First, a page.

Wednesday, February 06, 2019

Swedish/English idioms

A frozen Lake Mälaren

As I've mentioned before, I'm half-Swedish but have always lived in England. (A matter of significant regret right now, as I've got no chance of qualifying for a Swedish passport.)

Anyway, the upshot is that I'm apt to regard English culture as a bit mundane and, on the contrary, to idealize Swedish culture because it reminds me of childhood memories and holidays. It's therefore been a salutary experience, now that I'm making a daily effort to read the news in Swedish, to discover that the two languages share many of the same idioms and clichés.

A Swedish politician is as likely to slip on a "bananskal" as an English one on a banana-skin.

The pithy phrase "slowly but surely" is in Swedish the equally pithy "sakta men säkert".

Words used in the same figurative way in both languages:

Hörnsten: cornerstone
Målat in sig i ett hörn: painted her/himself into a corner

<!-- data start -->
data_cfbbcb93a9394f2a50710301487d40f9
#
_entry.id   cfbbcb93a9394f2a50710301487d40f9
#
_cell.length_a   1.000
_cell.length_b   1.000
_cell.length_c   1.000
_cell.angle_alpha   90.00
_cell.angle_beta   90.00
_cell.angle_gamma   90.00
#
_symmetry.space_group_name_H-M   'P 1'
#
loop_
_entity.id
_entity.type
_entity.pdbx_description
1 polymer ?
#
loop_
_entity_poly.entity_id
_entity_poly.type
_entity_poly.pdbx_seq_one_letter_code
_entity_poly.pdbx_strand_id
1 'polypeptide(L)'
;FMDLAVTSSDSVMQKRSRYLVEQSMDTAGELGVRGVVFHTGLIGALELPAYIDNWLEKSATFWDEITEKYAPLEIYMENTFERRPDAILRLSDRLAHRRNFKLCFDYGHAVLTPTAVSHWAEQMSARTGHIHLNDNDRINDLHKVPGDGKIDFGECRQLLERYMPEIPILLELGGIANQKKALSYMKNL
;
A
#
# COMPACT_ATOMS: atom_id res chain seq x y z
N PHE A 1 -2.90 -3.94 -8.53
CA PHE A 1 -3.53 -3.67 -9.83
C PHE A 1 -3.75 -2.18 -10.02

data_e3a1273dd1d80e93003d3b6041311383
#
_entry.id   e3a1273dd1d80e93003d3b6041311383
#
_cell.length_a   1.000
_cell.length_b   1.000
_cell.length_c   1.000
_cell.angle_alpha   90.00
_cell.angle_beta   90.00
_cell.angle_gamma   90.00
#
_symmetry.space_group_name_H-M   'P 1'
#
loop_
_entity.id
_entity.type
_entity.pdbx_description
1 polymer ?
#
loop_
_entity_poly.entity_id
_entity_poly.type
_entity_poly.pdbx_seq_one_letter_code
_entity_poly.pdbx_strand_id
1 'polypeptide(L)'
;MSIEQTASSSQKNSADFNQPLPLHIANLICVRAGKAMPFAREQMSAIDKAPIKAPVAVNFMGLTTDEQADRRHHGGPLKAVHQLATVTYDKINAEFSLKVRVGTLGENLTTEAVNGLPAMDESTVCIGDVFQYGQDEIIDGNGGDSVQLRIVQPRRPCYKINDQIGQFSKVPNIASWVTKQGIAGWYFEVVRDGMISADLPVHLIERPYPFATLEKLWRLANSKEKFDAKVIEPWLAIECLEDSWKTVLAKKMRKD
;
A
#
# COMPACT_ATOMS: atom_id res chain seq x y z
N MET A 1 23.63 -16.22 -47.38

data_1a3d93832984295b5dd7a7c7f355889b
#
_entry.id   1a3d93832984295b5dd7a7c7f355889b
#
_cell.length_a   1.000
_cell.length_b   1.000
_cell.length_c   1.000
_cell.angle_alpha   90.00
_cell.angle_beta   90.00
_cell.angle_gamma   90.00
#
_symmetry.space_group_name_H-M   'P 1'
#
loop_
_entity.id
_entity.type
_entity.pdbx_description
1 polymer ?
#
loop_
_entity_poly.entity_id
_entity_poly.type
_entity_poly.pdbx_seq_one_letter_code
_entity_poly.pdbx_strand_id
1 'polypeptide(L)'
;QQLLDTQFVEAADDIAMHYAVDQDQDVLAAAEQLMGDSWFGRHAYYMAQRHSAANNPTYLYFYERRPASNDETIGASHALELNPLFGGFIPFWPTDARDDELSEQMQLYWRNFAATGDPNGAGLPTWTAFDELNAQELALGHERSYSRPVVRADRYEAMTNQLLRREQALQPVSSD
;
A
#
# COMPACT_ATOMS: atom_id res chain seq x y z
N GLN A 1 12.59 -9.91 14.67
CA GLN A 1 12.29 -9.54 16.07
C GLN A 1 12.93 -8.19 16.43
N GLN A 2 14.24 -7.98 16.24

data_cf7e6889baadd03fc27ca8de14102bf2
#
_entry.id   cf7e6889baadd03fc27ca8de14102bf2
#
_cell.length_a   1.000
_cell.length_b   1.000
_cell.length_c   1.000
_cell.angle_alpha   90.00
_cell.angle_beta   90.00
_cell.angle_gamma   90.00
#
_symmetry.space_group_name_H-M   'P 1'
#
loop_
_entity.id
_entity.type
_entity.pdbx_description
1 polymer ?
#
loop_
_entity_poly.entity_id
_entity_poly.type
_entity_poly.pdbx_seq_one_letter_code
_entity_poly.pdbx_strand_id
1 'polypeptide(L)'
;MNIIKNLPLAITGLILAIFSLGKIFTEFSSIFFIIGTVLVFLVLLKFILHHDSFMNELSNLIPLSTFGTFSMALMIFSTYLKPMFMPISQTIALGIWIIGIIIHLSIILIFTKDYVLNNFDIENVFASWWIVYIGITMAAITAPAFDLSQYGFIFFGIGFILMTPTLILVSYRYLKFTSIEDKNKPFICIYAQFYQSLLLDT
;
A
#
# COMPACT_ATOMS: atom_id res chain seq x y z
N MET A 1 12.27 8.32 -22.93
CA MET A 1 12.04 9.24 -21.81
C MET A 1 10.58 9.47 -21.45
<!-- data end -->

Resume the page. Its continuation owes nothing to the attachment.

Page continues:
Grönt ljus: green light
Gör sig hemmastadda: make her/himself at home
Ett steg längre: one step further
Lämna stafettpinnan vidare: hand on the baton
Lejonparten: the lion's share
Klämtade klockan: the bell tolled
Tappa mark: lose ground
Banérförare: flag-bearer, standard-bearer
Tummen ner: the thumbs down

And finally, it isn't just British politicians who say this:

Det är helt oacceptabelt att resenärer drabbas så fort det blir lite vinterväder.
It's completely unacceptable that travel is disrupted as soon as there's a bit of winter weather....

What classes as "a bit of winter weather" might vary between the two countries, but the sentiment remains the same!


Of course there are many picturesque Swedish expressions that don't translate directly to English equivalents:

"mota Olle i grind": counter Olle at the gate. I.e. stop something before it gets out of hand, nip it in the bud. [There's something about the name Olle that means it gets used in comic or folky contexts.]



At 5:52 am, Anonymous Freya said...

Hi Michael,
It's a pretty interesting.
I run a website of English idioms dictionary - and after reading your this post I've got an idea of having a separate section of Swedish idioms too.

I am really thankful of you for being my inspiration.

Thank you!

At 8:13 am, Blogger Michael Peverett said...

Thanks Freya, I am impressed by and I wish you much luck with it! It would be great if you added Swedish idioms too!


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